What about investment levels? Do people need to have a lot of money to get involved?

Well, we've set it up so there are tiers. We're looking for a minimum of $250 all the way up to $10,000. This way, people we know or work with, they can invest, too. Maybe they had a good week at work bartending or whatever and they can be a part of it. That's all for non-accredited investors, which is pretty much everyone — 97% of the population. By law you have to answer some questions about your income and things on Localstake, but it's really open to about anyone. You can have 1,000 investors if you want.

All right, that's enough about investing. Let's talk beer.

We're getting a brand-new three-barrel system. It's actually the same type of system as Original Gravity has, only shrunk down a bit to fit into our building. We're going to do two months of brewing, three batches a week, leading up to opening. We've already worked out a whole schedule with everything from Blonde Ale to Mango Serrano IPA to Peanut Butter Imperial Stout. We're gonna have 24 taps, and four will be sodas we make. We probably won't always have 20 beers going at once, except for when we open. It will most likely fluctuate between 12 and 16 on tap at any given time. This will allow us to have a base of six to eight beers and still have plenty of room to tinker and experiment with rotating brews.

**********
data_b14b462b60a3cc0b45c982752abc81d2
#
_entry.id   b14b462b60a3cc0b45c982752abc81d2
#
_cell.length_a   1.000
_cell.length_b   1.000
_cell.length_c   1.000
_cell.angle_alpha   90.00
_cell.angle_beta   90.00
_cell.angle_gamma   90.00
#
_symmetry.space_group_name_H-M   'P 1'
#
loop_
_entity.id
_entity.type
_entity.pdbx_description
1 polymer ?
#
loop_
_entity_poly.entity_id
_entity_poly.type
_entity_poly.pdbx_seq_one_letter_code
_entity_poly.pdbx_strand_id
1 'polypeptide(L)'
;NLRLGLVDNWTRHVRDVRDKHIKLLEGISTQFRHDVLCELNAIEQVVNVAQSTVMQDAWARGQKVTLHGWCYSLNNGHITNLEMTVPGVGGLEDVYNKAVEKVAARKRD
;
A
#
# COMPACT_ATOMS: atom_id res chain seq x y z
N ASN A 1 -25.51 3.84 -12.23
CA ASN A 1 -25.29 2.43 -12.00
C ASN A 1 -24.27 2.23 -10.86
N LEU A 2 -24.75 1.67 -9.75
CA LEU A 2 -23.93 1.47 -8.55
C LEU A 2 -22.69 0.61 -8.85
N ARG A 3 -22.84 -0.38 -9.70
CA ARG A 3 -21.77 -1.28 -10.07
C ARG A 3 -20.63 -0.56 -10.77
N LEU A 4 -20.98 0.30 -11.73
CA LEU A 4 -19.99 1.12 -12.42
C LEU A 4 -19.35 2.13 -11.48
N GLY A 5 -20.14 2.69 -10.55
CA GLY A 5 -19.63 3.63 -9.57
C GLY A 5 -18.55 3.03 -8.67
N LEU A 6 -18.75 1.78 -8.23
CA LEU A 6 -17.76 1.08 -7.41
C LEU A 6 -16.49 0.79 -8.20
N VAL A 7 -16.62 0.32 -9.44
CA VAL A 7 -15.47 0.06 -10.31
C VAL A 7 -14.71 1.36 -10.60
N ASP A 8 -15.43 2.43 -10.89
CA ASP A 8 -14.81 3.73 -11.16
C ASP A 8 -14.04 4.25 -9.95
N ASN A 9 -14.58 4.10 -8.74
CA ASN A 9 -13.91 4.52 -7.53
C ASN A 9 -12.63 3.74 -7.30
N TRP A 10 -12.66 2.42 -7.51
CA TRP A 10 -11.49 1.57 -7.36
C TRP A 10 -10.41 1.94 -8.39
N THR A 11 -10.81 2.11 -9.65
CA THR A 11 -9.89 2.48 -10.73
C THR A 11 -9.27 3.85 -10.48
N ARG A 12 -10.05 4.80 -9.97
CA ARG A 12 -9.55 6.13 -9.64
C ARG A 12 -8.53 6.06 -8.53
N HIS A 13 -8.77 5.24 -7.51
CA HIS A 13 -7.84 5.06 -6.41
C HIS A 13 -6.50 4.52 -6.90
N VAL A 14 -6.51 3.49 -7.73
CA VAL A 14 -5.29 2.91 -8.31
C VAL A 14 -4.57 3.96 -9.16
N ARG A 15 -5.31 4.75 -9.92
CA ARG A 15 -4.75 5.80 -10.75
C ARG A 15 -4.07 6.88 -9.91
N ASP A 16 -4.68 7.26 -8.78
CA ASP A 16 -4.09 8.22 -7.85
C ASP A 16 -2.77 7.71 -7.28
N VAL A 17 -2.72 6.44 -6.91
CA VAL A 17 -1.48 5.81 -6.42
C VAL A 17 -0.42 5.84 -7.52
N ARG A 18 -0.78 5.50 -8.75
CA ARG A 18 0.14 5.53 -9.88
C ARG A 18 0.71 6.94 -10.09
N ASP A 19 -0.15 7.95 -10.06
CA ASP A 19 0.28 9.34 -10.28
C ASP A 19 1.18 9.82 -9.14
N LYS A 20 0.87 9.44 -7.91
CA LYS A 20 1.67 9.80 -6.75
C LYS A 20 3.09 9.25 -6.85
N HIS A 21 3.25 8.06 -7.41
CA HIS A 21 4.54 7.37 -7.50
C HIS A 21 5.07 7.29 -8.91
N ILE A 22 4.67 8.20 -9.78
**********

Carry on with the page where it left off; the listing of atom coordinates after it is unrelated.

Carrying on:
Tim and I have also decided we want to be the face of the brewery, so expect to see either or both of us behind the bar a lot. Tim's fiancee, Joanna, will be there a lot, too. She's managed here [Blue Tractor] and at Grizzly Peak, so she has a ton of experience as well. We're all going to be in front of everybody all the time.

You're doing some tastings in the meantime with beer Tim's made here.

Yes, we've scheduled two tasting events so far, April 18 and April 25, and they both filled up within 48 hours. We're planning on doing another two or three in May. We're hoping they'll be the catalyst to get people to come in and try Tim's beer, which as you know is awesome [editor's note: I can vouch], and see what we're all about.

You're looking to get a microbrewery license, which means you can operate as just a tap room with no kitchen, as places like Wolverine and the brewery formerly known as Corner initially did. Do you plan on doing that, or will you offer food?